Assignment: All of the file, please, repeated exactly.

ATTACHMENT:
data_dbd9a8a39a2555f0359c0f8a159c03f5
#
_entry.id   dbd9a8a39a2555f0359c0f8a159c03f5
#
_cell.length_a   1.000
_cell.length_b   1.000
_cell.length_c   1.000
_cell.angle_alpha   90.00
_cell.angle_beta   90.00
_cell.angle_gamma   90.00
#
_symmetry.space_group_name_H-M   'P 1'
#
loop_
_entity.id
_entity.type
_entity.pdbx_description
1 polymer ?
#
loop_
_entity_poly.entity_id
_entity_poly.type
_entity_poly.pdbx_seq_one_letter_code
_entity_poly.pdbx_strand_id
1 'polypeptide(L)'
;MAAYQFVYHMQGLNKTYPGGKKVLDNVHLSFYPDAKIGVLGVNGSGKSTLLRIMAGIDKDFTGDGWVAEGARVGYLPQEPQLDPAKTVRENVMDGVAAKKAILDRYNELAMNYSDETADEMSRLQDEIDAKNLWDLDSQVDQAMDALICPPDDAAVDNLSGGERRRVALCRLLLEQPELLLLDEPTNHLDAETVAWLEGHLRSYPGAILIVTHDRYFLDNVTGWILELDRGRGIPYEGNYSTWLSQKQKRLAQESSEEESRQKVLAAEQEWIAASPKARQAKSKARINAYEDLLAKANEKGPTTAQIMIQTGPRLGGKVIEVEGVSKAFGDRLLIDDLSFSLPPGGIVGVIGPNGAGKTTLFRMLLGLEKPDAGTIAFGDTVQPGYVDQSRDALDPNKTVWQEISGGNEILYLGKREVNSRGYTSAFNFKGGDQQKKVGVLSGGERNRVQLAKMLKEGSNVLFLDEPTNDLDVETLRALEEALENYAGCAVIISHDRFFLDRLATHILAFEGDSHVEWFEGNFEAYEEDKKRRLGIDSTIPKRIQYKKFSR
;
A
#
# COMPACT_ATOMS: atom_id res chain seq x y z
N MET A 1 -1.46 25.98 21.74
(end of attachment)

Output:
data_dbd9a8a39a2555f0359c0f8a159c03f5
#
_entry.id   dbd9a8a39a2555f0359c0f8a159c03f5
#
_cell.length_a   1.000
_cell.length_b   1.000
_cell.length_c   1.000
_cell.angle_alpha   90.00
_cell.angle_beta   90.00
_cell.angle_gamma   90.00
#
_symmetry.space_group_name_H-M   'P 1'
#
loop_
_entity.id
_entity.type
_entity.pdbx_description
1 polymer ?
#
loop_
_entity_poly.entity_id
_entity_poly.type
_entity_poly.pdbx_seq_one_letter_code
_entity_poly.pdbx_strand_id
1 'polypeptide(L)'
;MAAYQFVYHMQGLNKTYPGGKKVLDNVHLSFYPDAKIGVLGVNGSGKSTLLRIMAGIDKDFTGDGWVAEGARVGYLPQEPQLDPAKTVRENVMDGVAAKKAILDRYNELAMNYSDETADEMSRLQDEIDAKNLWDLDSQVDQAMDALICPPDDAAVDNLSGGERRRVALCRLLLEQPELLLLDEPTNHLDAETVAWLEGHLRSYPGAILIVTHDRYFLDNVTGWILELDRGRGIPYEGNYSTWLSQKQKRLAQESSEEESRQKVLAAEQEWIAASPKARQAKSKARINAYEDLLAKANEKGPTTAQIMIQTGPRLGGKVIEVEGVSKAFGDRLLIDDLSFSLPPGGIVGVIGPNGAGKTTLFRMLLGLEKPDAGTIAFGDTVQPGYVDQSRDALDPNKTVWQEISGGNEILYLGKREVNSRGYTSAFNFKGGDQQKKVGVLSGGERNRVQLAKMLKEGSNVLFLDEPTNDLDVETLRALEEALENYAGCAVIISHDRFFLDRLATHILAFEGDSHVEWFEGNFEAYEEDKKRRLGIDSTIPKRIQYKKFSR
;
A
#
# COMPACT_ATOMS: atom_id res chain seq x y z
N MET A 1 -1.46 25.98 21.74